I've been anxiously awaiting this trailer so let's hitch our Yes No Maybe So wagon to Hilary Swank's as she transports three crazies across the country to Iowa in the western The Homesman. We knew from interviews and a cursory knowledge of the novelist Glendon Swarthout only a handful of things before seeing this trailer.
1. Six of Swarthout's other books have been adapted for the screen, most famously the ür spring break girls-gone-wild movie Where the Boys Are (1960) and The Shootist (1976) starring John Wayne
2. "The Homesman" refers to the job title that Swank's farmer character Mary Bee Cuddy signs on to perform, carting insane women across the country
3. Meryl Streep's role is small and she has no scenes with Swank (according to Swank herself) but her character has some part in collecting the three women in the wagon
4. It's directed by Tommy Lee Jones and shot by Brokeback Mountain's cinematographer Rodrigo Prieto
5. It takes place in the 1850s.
The trailer and the breakdown after the jump...
• The premise itself is fascinating. What specificity.
• That shot of the doll being buried is totally sad and evocative. Especially with the humming underscore which ends the trailer
• Two of Hilary's line readings sound really good in this brief glimpse: "we make a good team" and "I live, uncommonly, alone."
• Some of the shots are starkly beautiful...
• Although a lot of the shots look just flat. What is it with washed out color? If you really want to make a black and white movie, make a black and white movie. Imagine how much more striking it would be. Dusty westerns don't necessarily have to be robbed of color - see Butch Cassidy and the Sundance Kid which is appropriately dusty but still filled with color.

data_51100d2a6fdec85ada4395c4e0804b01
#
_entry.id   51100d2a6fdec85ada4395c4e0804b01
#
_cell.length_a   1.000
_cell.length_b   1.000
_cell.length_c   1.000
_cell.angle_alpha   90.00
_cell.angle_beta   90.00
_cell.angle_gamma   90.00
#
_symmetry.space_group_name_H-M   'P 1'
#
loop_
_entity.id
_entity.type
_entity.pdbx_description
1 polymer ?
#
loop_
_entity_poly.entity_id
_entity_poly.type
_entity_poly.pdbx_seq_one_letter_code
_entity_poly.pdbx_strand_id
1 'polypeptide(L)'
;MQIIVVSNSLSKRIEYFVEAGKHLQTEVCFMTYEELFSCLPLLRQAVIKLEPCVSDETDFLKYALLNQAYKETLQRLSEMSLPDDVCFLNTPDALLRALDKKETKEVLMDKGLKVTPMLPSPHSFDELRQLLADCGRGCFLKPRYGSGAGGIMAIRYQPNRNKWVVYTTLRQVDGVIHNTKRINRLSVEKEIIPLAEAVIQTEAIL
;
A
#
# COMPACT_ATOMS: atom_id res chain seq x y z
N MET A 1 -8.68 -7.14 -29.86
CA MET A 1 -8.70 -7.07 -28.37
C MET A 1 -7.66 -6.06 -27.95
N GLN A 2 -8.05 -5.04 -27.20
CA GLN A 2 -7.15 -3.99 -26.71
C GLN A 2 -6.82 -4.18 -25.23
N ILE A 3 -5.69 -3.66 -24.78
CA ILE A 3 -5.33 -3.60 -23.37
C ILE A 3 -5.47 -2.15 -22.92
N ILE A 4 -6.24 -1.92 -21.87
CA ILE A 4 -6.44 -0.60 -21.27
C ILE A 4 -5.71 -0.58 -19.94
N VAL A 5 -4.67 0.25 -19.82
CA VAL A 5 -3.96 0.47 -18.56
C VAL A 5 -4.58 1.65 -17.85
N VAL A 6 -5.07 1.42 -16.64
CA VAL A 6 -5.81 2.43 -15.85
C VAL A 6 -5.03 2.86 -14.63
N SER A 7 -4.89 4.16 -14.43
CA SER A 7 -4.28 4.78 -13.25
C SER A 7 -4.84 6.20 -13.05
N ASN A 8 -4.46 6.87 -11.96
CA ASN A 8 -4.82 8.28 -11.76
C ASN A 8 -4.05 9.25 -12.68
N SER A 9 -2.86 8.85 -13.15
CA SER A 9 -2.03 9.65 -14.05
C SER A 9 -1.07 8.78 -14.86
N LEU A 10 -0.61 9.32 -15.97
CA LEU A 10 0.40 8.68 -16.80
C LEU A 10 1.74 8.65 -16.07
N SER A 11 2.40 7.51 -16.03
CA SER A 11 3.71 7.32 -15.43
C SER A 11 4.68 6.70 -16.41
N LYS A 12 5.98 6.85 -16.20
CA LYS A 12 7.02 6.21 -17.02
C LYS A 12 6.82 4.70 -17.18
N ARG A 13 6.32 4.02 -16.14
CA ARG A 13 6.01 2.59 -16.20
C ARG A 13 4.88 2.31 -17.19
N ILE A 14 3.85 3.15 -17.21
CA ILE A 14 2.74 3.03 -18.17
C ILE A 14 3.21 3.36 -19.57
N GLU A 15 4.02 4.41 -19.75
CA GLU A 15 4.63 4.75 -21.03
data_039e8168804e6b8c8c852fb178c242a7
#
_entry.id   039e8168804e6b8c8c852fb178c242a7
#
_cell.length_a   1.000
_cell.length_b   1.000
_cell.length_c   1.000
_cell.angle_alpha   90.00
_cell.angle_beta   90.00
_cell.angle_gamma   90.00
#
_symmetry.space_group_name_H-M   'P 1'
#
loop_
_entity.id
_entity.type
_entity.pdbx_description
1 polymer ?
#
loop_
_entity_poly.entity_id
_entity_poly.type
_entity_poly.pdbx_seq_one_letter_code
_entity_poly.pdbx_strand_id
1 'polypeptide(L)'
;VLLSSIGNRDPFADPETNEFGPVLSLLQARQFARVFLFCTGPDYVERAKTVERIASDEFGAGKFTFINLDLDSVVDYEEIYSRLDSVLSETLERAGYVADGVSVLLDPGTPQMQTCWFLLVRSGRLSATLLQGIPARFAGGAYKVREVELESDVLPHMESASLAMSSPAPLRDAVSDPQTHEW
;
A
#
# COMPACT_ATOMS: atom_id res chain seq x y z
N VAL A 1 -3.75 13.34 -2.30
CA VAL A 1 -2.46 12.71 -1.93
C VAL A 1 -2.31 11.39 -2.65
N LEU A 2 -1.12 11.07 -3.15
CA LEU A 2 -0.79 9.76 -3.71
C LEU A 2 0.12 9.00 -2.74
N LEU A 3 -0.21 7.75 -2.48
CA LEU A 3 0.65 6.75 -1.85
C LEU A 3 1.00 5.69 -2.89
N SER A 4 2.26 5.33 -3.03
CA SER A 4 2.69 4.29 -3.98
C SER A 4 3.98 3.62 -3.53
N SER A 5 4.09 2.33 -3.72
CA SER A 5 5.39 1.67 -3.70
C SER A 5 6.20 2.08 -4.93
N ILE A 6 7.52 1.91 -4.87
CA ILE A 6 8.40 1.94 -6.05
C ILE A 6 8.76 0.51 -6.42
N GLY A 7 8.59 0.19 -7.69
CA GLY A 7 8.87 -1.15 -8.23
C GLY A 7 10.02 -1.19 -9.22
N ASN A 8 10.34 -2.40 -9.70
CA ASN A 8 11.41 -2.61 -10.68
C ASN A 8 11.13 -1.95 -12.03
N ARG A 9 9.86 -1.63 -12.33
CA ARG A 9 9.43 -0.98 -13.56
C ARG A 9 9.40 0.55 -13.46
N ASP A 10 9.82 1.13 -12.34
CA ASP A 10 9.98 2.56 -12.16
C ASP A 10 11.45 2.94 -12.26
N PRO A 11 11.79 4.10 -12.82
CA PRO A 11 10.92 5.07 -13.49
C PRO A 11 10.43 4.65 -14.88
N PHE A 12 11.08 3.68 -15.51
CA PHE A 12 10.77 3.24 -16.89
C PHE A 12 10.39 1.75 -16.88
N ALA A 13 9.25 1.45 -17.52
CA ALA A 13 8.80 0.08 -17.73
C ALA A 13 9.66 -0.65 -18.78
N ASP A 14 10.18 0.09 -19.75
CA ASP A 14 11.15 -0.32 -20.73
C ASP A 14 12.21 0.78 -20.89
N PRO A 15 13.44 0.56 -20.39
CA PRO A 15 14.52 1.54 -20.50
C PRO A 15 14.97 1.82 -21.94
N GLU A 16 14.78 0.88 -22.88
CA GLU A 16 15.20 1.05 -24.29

• Is it just me or does Tommy Lee Jones look like he's tilting a little camp with his choices. "Help me." That seems like a dangerous choice in a movie about hissing lunatics in a wagon cage.
• A couple of Swank's line readings are worrisome particularly "Suppose I do. What will you do for me?"
• What's with the heavy Swank eyebrows? Distracting. You already won two Oscar for masculine deglamming, girl. Don't push your luck.
• Tommy Lee Jones's first directing job Three Burials got a lot of fine reviews.
• Grace Gummer and Miranda Otto (yay!) and Sonja Richter could well shine here from under their ropes and chains and unkempt locks
• Opportunities for robust and moving performances seem abundant
• As do opportunities to comment on the western genre in a feminine way and examine the definition of "sanity" and how sexism can apply to perceptions of the same.
• But the co-leads could well descend into cliche odd couple chemistry. This project looks entirely dependent on execution.
That premise alone has me intrigued enough to be a Yes. Unless the reviews are terrible. But I sure wish there was a bit more color to the cinematography. Or less. How about you?